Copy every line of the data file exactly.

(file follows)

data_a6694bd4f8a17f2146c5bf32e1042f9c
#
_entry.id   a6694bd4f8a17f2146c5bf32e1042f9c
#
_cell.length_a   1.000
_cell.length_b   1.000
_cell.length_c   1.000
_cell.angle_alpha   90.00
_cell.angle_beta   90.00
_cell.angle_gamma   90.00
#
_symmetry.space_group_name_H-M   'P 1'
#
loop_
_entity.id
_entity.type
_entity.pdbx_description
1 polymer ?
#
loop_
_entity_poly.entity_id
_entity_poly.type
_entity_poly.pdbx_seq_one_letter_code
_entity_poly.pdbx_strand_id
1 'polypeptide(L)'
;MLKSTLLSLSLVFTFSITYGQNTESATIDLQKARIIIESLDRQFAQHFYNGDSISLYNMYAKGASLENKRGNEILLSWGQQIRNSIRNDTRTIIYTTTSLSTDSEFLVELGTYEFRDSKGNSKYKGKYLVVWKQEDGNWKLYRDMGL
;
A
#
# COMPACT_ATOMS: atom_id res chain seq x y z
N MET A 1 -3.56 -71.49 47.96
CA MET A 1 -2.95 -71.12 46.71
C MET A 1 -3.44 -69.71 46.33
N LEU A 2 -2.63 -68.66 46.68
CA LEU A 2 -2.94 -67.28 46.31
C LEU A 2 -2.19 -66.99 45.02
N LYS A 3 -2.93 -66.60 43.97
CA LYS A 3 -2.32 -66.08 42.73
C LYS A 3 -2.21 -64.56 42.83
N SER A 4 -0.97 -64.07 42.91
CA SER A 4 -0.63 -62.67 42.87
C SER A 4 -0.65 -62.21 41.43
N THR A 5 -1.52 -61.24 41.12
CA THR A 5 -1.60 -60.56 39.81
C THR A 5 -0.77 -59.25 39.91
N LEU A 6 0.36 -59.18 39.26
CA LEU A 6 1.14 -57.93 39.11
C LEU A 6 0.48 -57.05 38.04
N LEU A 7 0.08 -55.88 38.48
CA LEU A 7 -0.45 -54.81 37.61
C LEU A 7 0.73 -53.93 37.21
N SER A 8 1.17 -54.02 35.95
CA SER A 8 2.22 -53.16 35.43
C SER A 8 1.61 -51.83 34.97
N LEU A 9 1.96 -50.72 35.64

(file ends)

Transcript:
data_a6694bd4f8a17f2146c5bf32e1042f9c
#
_entry.id   a6694bd4f8a17f2146c5bf32e1042f9c
#
_cell.length_a   1.000
_cell.length_b   1.000
_cell.length_c   1.000
_cell.angle_alpha   90.00
_cell.angle_beta   90.00
_cell.angle_gamma   90.00
#
_symmetry.space_group_name_H-M   'P 1'
#
loop_
_entity.id
_entity.type
_entity.pdbx_description
1 polymer ?
#
loop_
_entity_poly.entity_id
_entity_poly.type
_entity_poly.pdbx_seq_one_letter_code
_entity_poly.pdbx_strand_id
1 'polypeptide(L)'
;MLKSTLLSLSLVFTFSITYGQNTESATIDLQKARIIIESLDRQFAQHFYNGDSISLYNMYAKGASLENKRGNEILLSWGQQIRNSIRNDTRTIIYTTTSLSTDSEFLVELGTYEFRDSKGNSKYKGKYLVVWKQEDGNWKLYRDMGL
;
A
#
# COMPACT_ATOMS: atom_id res chain seq x y z
N MET A 1 -3.56 -71.49 47.96
CA MET A 1 -2.95 -71.12 46.71
C MET A 1 -3.44 -69.71 46.33
N LEU A 2 -2.63 -68.66 46.68
CA LEU A 2 -2.94 -67.28 46.31
C LEU A 2 -2.19 -66.99 45.02
N LYS A 3 -2.93 -66.60 43.97
CA LYS A 3 -2.32 -66.08 42.73
C LYS A 3 -2.21 -64.56 42.83
N SER A 4 -0.97 -64.07 42.91
CA SER A 4 -0.63 -62.67 42.87
C SER A 4 -0.65 -62.21 41.43
N THR A 5 -1.52 -61.24 41.12
CA THR A 5 -1.60 -60.56 39.81
C THR A 5 -0.77 -59.25 39.91
N LEU A 6 0.36 -59.18 39.26
CA LEU A 6 1.14 -57.93 39.11
C LEU A 6 0.48 -57.05 38.04
N LEU A 7 0.08 -55.88 38.48
CA LEU A 7 -0.45 -54.81 37.61
C LEU A 7 0.73 -53.93 37.21
N SER A 8 1.17 -54.02 35.95
CA SER A 8 2.22 -53.16 35.43
C SER A 8 1.61 -51.83 34.97
N LEU A 9 1.96 -50.72 35.64